Big Data - Tools and Techniques
3 - 4 units
Aimed at non-CS undergraduate and graduate students who want to learn the basics of big data tools and techniques and apply that knowledge in their areas of study. Many of the world's biggest discoveries and decisions in science, technology, business, medicine, politics, and society as a whole, are now being made on the basis of collecting and analyzing large volumes of data. At the same time, it is surprisingly easy to make errors or come to false conclusions from data analysis alone. This course provides a broad and practical introduction to big data: data analysis techniques including databases, data mining, and machine learning; data analysis tools including spreadsheets, relational databases and SQL, Python, and R; data visualization techniques and tools; pitfalls in data collection and analysis. Tools and techniques are hands-on but at a cursory level, providing a basis for future exploration and application. Prerequisites: comfort with basic logic and mathematical concepts, along with high school AP computer science, CS106A, or other equivalent programming experience.
3 - 4 units
Deep Learning is one of the most highly sought after skills in AI. We will help you become good at Deep Learning. In this course, you will learn the foundations of Deep Learning, understand how to build neural networks, and learn how to lead successful machine learning projects. You will learn about Convolutional networks, RNNs, LSTM, Adam, Dropout, BatchNorm, Xavier/He initialization, and more. You will work on case studies from healthcare, autonomous driving, sign language reading, music generation, and natural language processing. You will master not only the theory, but also see how it is applied in industry. You will practice all these ideas in Python and in TensorFlow, which we will teach. AI is transforming multiple industries. After this course, you will likely find creative ways to apply it to your work. This class is taught in the flipped-classroom format. You will watch videos and complete in-depth programming assignments and online quizzes at home, then come in to class for advanced discussions and work on projects. This class will culminate in an open-ended final project, which the teaching team will help you on. Prerequisites: Familiarity with programming in Python and Linear Algebra (matrix / vector multiplications). CS 229 may be taken concurrently.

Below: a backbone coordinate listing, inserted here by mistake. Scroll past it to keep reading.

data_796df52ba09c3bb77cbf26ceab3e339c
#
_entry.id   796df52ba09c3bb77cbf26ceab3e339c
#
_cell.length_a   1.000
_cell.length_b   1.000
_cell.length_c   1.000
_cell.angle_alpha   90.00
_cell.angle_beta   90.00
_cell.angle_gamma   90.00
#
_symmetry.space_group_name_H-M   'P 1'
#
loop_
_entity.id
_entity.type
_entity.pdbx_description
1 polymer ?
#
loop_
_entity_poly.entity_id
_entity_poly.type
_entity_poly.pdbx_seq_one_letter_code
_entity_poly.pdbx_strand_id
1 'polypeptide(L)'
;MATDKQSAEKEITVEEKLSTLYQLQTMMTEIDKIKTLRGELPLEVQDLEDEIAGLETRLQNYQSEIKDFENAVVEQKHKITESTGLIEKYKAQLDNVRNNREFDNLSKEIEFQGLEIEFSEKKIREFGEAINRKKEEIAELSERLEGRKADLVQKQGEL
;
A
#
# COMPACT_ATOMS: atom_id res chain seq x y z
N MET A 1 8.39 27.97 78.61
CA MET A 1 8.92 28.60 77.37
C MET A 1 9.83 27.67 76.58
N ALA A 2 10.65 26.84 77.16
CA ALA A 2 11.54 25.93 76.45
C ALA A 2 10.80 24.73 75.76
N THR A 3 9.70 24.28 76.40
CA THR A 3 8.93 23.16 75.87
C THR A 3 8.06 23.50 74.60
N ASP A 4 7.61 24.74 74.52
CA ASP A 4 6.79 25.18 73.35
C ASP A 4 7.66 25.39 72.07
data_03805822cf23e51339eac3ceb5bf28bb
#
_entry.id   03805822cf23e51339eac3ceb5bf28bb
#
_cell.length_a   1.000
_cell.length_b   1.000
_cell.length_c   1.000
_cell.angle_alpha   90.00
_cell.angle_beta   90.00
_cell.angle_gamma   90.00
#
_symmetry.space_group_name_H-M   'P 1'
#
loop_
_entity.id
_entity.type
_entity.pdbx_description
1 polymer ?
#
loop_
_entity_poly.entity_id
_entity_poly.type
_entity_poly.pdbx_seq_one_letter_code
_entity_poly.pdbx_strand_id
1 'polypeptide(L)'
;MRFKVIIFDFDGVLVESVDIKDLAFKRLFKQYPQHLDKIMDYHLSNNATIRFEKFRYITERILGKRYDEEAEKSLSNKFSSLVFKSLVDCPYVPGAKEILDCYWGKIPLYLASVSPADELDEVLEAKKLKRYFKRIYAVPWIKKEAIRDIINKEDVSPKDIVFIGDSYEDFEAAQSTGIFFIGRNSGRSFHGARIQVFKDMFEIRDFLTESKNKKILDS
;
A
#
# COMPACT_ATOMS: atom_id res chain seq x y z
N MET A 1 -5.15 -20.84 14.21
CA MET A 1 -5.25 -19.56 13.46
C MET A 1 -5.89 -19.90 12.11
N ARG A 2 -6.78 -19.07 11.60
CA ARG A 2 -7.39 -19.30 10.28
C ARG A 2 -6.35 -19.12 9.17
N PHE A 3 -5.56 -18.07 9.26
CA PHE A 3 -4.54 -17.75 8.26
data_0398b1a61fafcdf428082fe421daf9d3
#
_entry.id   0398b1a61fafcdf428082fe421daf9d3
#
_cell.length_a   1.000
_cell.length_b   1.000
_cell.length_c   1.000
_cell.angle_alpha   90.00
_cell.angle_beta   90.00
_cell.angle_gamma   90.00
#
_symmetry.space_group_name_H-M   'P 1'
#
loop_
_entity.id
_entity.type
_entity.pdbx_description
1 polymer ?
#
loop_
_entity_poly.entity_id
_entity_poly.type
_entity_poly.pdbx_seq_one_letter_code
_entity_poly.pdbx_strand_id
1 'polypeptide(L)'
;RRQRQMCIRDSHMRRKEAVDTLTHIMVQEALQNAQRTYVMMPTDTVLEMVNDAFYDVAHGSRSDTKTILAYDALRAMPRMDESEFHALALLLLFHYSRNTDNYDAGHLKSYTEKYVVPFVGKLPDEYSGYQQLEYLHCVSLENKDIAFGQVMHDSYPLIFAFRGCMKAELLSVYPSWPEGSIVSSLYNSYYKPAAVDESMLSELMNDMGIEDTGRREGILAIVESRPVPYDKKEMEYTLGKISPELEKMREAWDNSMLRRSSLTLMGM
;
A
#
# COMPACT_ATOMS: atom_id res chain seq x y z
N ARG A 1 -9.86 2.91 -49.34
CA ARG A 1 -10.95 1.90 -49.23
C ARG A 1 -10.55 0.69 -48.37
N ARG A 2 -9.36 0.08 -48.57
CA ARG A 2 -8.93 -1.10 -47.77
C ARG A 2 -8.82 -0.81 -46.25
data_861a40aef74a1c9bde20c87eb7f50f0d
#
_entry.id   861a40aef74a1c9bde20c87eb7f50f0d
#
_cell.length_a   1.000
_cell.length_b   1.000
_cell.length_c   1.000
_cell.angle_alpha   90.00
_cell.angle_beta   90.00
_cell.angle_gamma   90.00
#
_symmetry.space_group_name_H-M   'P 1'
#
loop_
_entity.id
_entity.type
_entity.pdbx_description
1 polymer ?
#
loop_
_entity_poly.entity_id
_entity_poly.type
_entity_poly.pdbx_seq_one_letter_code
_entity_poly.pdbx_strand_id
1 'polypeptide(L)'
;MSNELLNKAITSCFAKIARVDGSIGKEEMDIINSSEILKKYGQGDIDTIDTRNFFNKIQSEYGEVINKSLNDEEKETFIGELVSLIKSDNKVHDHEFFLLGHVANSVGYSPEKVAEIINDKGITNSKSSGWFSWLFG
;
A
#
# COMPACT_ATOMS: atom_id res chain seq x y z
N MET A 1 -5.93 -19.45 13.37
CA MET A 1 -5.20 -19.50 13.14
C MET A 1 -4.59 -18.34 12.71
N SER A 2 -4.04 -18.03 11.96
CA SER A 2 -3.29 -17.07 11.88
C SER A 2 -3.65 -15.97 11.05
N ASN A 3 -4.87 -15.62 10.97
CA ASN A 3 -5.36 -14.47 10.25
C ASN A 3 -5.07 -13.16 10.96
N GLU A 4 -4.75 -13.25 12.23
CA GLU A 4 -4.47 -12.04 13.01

Pranav Rajpurkar is a PhD student in Computer Science at Stanford, working on Artificial Intelligence for Healthcare. He was previously a Stanford undergrad ('16).
Brad Girardeau got his B.S, M.S. degrees in computer science at Stanford ('16, '17). When not thinking about computer security, he can be found playing violin or running across the Golden Gate Bridge.